Just Read This

Just read this from Claire. Then think about it next time you do a story. Then act. 

Little girls feeling like they’re just a distraction in school is not okay. Until we do what Robert does and call out little boys who treat girls that way, invading our space when we’re trying to communicate-nothing’s gonna change. TPRS in Robert’s class might be the only chance girls get to be treated like they get to “show up.”

The fact is research on girls in the classroom is horrifying. In the average classroom, girls are 3 times more likely to be interrupted, and every study out there shows that even when we go out of our way to call on students fairly, we don’t really. Dale Spender did a study where girls only contributed 15% of the classroom discussion, but that number increased to 38% (still unfair) when teachers were actively trying to get girls to talk; although the boys reported they “felt neglected during the teaching ex­periment.” Other studies show when males (male instructors and male students) are asked to rate their perception on how much girls talked, while females were more accurate, the males in the room dramatically over-estimated how often females talk. They perceive us as verbose , if our talk time goes from 15% to 38% because we’re female, so we’re supposed to be quiet, right? And then we wonder why anorexia and teenage pregnancy plague our schools. And why girls grow up and end up in bad relationships where they are supposed to just be quiet.

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4 thoughts on “Just Read This”

  1. Help me to see the connection between Robert’s situation and Spender’s research.

    In Robert’s TPRS class there were three students (at least one male and one female) who are distracting each other from the classroom discussion. So at least three students (in a 2:1 ratio for gender distribution) are not contributing and we have zero information about the ratio of those contributing. I picture it being HS kids because Robert teaches at the HS level. I am pretty sure it is a German class that is taught for fluency and in which students are encouraged to interact and but not necessarily in a verbal manner.

    In Spender’s we know nothing about disciplinary issues. We know only that in classroom discussion female students added 15% without encouragement and that that more that doubled after encouragement. We could assume that the teacher contribution is not counted and that males contributed 85% until the females were encouraged to contribute more. Male contribution was cut to 62%.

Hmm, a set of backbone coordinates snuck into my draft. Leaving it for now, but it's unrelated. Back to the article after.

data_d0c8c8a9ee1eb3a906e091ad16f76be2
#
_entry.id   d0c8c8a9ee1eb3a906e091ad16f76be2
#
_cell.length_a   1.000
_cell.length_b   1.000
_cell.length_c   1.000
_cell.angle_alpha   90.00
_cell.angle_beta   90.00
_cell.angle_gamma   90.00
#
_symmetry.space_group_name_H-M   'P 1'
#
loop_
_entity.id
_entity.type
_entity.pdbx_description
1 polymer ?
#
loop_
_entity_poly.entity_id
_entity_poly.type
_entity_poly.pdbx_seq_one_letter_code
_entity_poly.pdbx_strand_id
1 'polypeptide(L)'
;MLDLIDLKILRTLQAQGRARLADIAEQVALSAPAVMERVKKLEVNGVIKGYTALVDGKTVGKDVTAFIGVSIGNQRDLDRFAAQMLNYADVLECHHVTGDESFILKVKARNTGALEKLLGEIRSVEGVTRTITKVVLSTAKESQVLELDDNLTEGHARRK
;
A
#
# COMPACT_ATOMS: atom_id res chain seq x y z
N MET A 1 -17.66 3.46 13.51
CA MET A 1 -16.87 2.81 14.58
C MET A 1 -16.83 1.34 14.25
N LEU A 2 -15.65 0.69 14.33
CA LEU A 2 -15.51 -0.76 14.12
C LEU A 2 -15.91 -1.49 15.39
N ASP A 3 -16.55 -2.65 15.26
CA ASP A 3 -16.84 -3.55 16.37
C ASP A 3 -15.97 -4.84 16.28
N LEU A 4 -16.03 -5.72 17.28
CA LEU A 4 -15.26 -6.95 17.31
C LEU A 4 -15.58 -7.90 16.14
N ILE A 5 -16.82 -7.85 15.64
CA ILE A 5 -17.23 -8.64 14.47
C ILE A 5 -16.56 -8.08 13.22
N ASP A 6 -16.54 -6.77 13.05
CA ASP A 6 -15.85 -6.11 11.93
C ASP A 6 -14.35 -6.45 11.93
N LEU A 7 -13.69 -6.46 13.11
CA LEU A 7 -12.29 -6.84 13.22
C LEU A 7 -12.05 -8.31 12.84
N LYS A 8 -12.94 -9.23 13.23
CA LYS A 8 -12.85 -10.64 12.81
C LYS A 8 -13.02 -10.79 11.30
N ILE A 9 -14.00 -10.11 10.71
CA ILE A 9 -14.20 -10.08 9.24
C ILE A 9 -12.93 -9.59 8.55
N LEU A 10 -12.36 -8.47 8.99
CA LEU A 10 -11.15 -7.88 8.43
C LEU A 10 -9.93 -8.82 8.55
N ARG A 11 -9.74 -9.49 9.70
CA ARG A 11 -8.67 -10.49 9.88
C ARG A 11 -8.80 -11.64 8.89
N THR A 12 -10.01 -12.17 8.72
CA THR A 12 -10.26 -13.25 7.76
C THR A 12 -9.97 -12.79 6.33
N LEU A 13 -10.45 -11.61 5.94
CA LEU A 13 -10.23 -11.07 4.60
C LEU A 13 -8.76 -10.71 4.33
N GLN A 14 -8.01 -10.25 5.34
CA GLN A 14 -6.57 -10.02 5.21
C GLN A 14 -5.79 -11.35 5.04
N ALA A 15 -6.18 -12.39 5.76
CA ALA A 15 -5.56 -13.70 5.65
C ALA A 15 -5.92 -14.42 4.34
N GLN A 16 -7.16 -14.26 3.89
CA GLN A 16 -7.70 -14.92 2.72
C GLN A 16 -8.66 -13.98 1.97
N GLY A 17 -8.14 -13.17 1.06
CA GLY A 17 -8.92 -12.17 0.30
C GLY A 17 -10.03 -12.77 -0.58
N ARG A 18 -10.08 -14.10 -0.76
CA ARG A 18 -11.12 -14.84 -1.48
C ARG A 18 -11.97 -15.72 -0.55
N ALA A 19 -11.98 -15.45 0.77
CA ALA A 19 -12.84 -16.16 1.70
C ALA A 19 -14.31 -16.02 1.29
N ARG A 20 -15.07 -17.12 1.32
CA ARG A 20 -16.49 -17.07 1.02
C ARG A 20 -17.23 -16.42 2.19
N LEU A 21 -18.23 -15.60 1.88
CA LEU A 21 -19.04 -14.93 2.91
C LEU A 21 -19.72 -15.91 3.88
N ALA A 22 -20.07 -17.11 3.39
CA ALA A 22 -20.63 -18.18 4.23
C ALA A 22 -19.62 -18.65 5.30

What we do not know are the level of the students (ability-wise), the subject, the topics of discussion, the age of the students, the grade-level, the male:female ratio of the class, or the format of the discussion.

    If, for example, there were 17 boys and 3 girls and each one had a chance to contribute, then we could report that the boys dominated the discussion 85%:15. In my classes of lowest academic ability (we call them Level 2 classes, e.g., Spanish 2, Level 2 or Spanish 1, Level 2. Compare this with Spanish 1, Level 1 or Spanish 1 accelerated) there are always more males than females. This year there are 12 males and 5 females, roughly 2 1/2 times as many males as females.

    1. Oops. I just reread the title…maybe I wasn’t supposed to respond. (LBWEP Lazy Banana With Ends Up = smile)

  2. For decades studies have been showing that males hog teacher attention and react negatively whenever teachers try to even the playing field, even slightly, in favor of girls. Even teachers who are aware of the problem and consciously try to give more speaking time to girls fall short of 50%. I tried to be fair in my classes, but immediately came up against the problem that boys act up if you don’t call on them as often as they’d like, whereas girls accept being ignored.

    1. Yep. Equity. Access. It needs to be there. Interestingly enough, I have MORE female students than male students. So, I should be calling on more female students. I know that there are more superstars than I think because those quiet female students write the most elaborate free writes.

      What are the next steps?

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